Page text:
Rootfs is mounted at two points when booting from SD card with latest image.

Delbert Franz ddf at sonic.net
Tue Sep 18 13:51:15 EDT 2012


On Sat, 15 Sep 2012 23:41:42 +0800
Xiangfu Liu <xiangfu at sharism.cc> wrote:

> 
> On 09/15/2012 04:43 AM, Delbert Franz wrote:
> > The latest image leaves the rootfs partition mounted under
> > /mnt/mmcblk0p1 when it boots from an SD card.  I don't recall this
> > being the case in prior images.  Unmounting that mount point in
> > rc.local appears not to work.
> >
> > Manually unmounting /mnt/mmcblk0p1 works and everything else continues
> > to function as expected.  Does anyone know what initialization script
> > might be at fault for leaving the rootfs mounted in this way?
> 
> Hi
> 
> Guess some script files under '/lib/preinit' with name > "55_XXXXX"
> 
> Xiangfu
> 

Thanks, Xiangfu.  I looked through the scripts but my knowledge of 
shell scripting does not reach the level used in the typical init 
script.  Some of them are absolutely inscrutable without an intimate 
knowledge of scripting plus all the other routines that are called 
directly or sometimes very indirectly:-) 

So, I did the easiest thing, by adding this:

if [ -d /mnt/mmcblk0p1/etc ]; then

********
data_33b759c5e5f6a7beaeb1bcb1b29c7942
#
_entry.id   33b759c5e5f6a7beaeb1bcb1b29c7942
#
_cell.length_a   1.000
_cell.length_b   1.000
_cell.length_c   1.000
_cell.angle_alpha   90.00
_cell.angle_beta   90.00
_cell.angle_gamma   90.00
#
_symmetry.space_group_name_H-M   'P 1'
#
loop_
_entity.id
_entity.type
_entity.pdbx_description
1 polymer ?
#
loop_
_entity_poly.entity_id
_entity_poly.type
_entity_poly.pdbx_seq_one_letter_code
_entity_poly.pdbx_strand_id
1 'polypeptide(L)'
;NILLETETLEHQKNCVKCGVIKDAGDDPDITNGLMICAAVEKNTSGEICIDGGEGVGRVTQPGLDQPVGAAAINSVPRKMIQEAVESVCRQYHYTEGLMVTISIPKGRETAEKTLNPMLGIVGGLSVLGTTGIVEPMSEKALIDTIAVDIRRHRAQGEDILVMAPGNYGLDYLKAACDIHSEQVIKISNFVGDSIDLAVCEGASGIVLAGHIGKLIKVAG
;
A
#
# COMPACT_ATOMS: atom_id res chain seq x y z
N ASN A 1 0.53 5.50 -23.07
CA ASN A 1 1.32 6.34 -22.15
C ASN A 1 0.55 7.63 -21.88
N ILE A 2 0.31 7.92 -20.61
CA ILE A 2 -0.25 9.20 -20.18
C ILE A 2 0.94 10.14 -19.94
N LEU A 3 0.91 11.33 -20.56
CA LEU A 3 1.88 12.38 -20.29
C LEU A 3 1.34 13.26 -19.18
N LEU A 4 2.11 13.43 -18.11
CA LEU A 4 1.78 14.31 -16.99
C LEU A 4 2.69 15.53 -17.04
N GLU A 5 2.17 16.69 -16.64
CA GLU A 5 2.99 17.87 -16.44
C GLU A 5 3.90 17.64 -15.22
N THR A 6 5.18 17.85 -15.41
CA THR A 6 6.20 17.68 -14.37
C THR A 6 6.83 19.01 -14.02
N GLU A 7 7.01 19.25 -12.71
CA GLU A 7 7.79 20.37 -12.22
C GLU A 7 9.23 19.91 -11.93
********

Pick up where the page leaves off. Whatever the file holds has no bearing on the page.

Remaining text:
#   echo "directory is there. Unmount the rootfs partition"
   umount /mnt/mmcblk0p1
fi

to the end of /etc/profile.  This script is supposed to be executed 
everytime a console is opened, and if the rootfs is still mounted on 
/mnt, the "etc" directory should be there.  

On startup, there are some cases where it does not seem to work, but I 
have not been able to discern what I do to cause it to fail.  If I 
wait long enough on boot up to console, then hit enter, and then clear 
the screen, it seems to work.  

In the process of doing this, I finally found some good introductions 
to shell scripting that seems to fit "sh" or "ash".  So much is 
focused on "bash" but clearly "ash is not bash".  They have much in 
common but many things that work in "bash" fail to work in "ash".  In 
fact there are many variations between versions of "sh" or "ash".  
Here are some links that I found that appear to deal primarily with 
"vanilla ash or sh".  However, as always, the only way to see if 
something works on a particular machine/OS is to try it:-) 

https://supportweb.cs.bham.ac.uk/documentation/tutorials/docsystem/build/tutorials/unixscripting/unixscripting.html

http://steve-parker.org/sh/intro.shtml


http://www.ooblick.com/text/sh/

Happy shell scripting to all!

             Delbert





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